But when you consider those guys used to lose 10 fish to every one they landed that could be misleading lol....

22 minutes ago, greekskii said:

Don't see the need for any higher unless you really need it for the casting.

That. These high TC rods are designed for casting, they're not for dragging fish from weed, they were originally developed for casting, nothing more. Kids nowadays do not realise that.

13 minutes ago, bluelabel said:

the problem lies with folk wanting big rods ("cos That's what  him off the telly uses") and not understanding the purpose for which they were designed

Angling media should partly shoulder the blame here....!

Absolutely bud. I know a young lad that bought new rods to "deal with bigger fish" at his new syndicate water. He went for 3.5's. The water is 3 acres in size...... longest cast is 40 yards. There are folk all over the country making the same mistake.

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2 minutes ago, yonny said:

But when you consider those guys used to lose 10 fish to every one they landed that could be misleading lol....

Redmire is wall to wall, floor to ceiling weed for most of the summer... and very snaggy in places, in angling terms it's a parrot cage to fish.... so it's no wonder they lost so many... would a heavier rod see more fish banked... possibly, maybe even probably, but at what cost? with mouth damage or  or stress by skull dragging the fish out of weed beds... that's not the way I'd want to fish...

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45 minutes ago, bluelabel said:

In my opinion, heavier rods are one of the culprits of mouth damage.

 

38 minutes ago, greekskii said:

I think you're right, mouth damage is caused by the stupid tc rods

While high TC rods may be one of the culprits, for me it is bad angling that leads to mouth damaged. A bad angler can rip a fishes face off with a 2.5 TC rod where it is perfectly do-able to land a fish hooked a foot from the bank using a 3.75 TC  rod with no damage at all.

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5 minutes ago, yonny said:

 

While high TC rods may be one of the culprits, for me it is bad angling that leads to mouth damaged. A bad angler can rip a fishes face off with a 2.5 TC rod where it is perfectly do-able to land a fish hooked a foot from the bank using a 3.75 TC  rod with no damage at all.

Yes, in the wrong hands and situation. Just realised it sounds like i'm saying its the only reason for it. 

 

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22 minutes ago, bluelabel said:

Redmire is wall to wall, floor to ceiling weed for most of the summer... and very snaggy in places, in angling terms it's a parrot cage to fish.... so it's no wonder they lost so many... would a heavier rod see more fish banked... possibly, maybe even probably, but at what cost? with mouth damage or  or stress by skull dragging the fish out of weed beds... that's not the way I'd want to fish...

 

29 minutes ago, yonny said:

I use a 3.25 with the outer carbon weave removed from the blank above the top 4 guides. This means I have the strength in the butt to cast where I need to but the rods play fish like a 2.75 at most. Best rods available for my needs I reckon.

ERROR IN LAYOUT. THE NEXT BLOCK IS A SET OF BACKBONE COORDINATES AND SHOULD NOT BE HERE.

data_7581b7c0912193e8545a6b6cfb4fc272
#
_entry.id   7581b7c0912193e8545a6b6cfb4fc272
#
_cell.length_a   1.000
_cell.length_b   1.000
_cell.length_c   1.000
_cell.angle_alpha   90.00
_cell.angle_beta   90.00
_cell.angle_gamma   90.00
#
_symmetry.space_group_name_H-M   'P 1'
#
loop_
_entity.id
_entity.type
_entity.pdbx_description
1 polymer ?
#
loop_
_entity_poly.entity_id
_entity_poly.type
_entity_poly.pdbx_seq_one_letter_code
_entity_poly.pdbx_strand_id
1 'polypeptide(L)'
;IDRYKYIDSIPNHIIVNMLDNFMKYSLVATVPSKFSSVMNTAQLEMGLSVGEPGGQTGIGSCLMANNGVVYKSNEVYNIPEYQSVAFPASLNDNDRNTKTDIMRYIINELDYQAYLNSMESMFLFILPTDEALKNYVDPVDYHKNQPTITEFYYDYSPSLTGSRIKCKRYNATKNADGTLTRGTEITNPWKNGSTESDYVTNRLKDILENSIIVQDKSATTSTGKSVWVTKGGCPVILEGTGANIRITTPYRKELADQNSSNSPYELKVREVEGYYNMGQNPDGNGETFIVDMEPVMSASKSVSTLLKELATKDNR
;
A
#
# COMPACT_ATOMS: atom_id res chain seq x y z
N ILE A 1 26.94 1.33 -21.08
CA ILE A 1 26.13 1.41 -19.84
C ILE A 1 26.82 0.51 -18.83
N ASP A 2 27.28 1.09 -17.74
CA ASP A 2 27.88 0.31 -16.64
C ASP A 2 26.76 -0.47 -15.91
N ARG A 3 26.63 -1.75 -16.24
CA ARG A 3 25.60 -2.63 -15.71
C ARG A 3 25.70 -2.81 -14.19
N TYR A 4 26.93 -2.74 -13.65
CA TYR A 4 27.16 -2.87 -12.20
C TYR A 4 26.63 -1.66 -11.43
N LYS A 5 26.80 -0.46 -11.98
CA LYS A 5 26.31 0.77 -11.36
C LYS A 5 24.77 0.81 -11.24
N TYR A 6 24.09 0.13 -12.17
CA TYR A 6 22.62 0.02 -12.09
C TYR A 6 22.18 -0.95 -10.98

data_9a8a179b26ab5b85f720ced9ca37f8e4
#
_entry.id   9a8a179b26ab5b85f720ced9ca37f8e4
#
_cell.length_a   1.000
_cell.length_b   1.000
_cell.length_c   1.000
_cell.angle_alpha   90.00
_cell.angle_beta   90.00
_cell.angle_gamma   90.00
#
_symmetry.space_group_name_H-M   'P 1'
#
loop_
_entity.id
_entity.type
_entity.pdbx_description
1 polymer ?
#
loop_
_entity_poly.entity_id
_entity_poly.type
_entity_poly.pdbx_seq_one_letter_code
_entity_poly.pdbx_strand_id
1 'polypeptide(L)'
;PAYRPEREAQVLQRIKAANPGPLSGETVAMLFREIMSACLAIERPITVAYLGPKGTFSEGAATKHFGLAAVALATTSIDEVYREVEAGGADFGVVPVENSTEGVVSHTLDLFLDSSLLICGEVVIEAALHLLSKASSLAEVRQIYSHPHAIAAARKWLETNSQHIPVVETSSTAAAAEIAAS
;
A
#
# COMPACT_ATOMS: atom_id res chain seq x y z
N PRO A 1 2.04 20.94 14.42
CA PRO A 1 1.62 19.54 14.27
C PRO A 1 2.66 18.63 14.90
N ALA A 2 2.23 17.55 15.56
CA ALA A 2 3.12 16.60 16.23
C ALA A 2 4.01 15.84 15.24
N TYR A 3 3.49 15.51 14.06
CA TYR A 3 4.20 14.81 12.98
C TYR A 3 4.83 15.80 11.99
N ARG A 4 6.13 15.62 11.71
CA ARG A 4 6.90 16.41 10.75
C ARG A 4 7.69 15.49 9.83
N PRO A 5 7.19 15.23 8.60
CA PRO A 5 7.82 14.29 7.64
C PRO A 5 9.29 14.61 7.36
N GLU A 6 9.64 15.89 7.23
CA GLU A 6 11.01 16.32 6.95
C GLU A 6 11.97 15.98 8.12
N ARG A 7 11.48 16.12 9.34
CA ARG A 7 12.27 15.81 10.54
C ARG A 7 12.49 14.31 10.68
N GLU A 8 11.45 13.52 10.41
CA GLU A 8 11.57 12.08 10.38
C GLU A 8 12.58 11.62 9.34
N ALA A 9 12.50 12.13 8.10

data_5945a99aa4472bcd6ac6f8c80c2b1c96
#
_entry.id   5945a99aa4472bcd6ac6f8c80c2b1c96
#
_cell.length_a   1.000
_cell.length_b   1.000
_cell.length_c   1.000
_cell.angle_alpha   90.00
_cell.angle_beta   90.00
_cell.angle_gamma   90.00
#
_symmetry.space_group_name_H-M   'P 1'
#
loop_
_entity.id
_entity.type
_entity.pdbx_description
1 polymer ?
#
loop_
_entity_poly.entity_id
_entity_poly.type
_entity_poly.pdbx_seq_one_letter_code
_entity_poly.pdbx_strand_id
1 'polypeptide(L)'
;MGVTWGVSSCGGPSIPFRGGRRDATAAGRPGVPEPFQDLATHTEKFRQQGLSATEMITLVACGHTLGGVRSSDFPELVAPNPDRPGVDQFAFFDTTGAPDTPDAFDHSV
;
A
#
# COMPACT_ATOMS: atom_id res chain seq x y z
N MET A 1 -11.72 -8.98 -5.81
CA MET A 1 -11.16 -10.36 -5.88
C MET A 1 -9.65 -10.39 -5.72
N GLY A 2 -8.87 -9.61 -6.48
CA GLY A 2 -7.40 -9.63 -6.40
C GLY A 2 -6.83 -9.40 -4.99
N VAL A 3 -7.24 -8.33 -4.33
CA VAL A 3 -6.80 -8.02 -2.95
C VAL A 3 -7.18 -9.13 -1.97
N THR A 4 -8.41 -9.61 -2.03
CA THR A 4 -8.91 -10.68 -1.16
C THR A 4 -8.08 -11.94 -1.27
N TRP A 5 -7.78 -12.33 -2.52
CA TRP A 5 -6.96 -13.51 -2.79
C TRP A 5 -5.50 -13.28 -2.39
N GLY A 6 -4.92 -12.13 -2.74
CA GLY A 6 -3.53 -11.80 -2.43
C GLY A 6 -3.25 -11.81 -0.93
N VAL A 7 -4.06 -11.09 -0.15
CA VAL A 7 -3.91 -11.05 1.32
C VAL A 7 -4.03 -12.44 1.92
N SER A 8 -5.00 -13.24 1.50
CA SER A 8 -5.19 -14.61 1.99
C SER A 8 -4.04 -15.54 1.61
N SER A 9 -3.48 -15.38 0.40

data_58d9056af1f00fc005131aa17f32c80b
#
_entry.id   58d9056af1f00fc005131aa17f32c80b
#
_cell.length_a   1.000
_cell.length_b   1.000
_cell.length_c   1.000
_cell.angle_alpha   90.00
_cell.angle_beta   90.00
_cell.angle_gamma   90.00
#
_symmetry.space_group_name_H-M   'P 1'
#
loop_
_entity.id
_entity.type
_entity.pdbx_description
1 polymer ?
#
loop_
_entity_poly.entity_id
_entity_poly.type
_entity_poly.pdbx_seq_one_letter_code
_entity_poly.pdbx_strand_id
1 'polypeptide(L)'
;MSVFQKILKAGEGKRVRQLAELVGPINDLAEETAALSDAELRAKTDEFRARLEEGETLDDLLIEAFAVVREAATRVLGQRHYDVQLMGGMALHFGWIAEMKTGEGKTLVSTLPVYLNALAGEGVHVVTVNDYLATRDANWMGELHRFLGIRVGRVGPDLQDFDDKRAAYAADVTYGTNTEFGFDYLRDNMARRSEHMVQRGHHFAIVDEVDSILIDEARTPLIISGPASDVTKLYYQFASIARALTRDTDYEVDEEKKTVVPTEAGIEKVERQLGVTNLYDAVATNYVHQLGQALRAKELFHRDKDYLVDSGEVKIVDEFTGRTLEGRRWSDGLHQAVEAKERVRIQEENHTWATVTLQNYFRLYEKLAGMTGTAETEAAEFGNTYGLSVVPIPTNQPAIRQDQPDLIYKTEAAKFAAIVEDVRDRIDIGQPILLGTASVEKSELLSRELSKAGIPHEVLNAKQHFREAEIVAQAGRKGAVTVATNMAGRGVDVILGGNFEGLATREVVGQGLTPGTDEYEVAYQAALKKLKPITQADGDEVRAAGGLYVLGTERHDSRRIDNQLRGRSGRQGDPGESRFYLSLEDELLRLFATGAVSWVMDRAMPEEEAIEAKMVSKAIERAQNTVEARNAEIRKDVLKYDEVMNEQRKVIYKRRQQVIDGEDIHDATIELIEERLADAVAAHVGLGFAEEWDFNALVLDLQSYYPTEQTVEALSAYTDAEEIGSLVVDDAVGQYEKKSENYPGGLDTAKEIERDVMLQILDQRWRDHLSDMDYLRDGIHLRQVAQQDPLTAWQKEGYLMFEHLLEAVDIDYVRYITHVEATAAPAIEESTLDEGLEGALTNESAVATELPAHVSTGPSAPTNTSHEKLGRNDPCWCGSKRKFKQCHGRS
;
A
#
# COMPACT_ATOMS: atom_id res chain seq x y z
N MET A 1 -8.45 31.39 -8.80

But when you consider those guys used to lose 10 fish to every one they landed that could be misleading lol....

That. These high TC rods are designed for casting, they're not for dragging fish from weed, they were originally developed for casting, nothing more. Kids nowadays do not realise that.

Absolutely bud. I know a young lad that bought new rods to "deal with bigger fish" at his new syndicate water. He went for 3.5's. The water is 3 acres in size...... longest cast is 40 yards. There are folk all over the country making the same mistake.

Slightly annoying, because Yonny's post quote cuts out the posts he has quoted, which are important to my reply, but I hope you get my drift.

The lost fish in weed at places like Redmire is the materials used, cane and early carbons had less feel than now, less strength all the way through, hook quality has improved, playing fish on Salmon specials or fine wire hooks not designed for carp, even line quality, more abrasion resistance, and possibly inline or drop-off leads all may well improve hooked landed ratio.

Heavier test curve rods tend to be more tip action, more designed for casting rather than fish playing. A through action rod in a lighter test curve is better for playing fish on, NOT the heavier test curve rod, and even some of the big name media anglers get this wrong, and/or fashion has seen heavier 3lb+ rods become the norm. We have also started using higher diameter, higher breaking strain lines where a higher test curve will cast them better, if matched with a big reel.

In my post about I mentioned the rods I was using years ago, on the 2.25's I could still cast over 100metres, but I was using 8lb line with a shockleader, 3oz leads and 4000/6010 size Baitrunners, today's equivalent is the Shimano 8000 size.

With the SP's, hitting the same distances I had moved up to 15lb line, same size lead and Big Pit reels. I was also casting big stringers, bags and meshes comfortably shorter distances.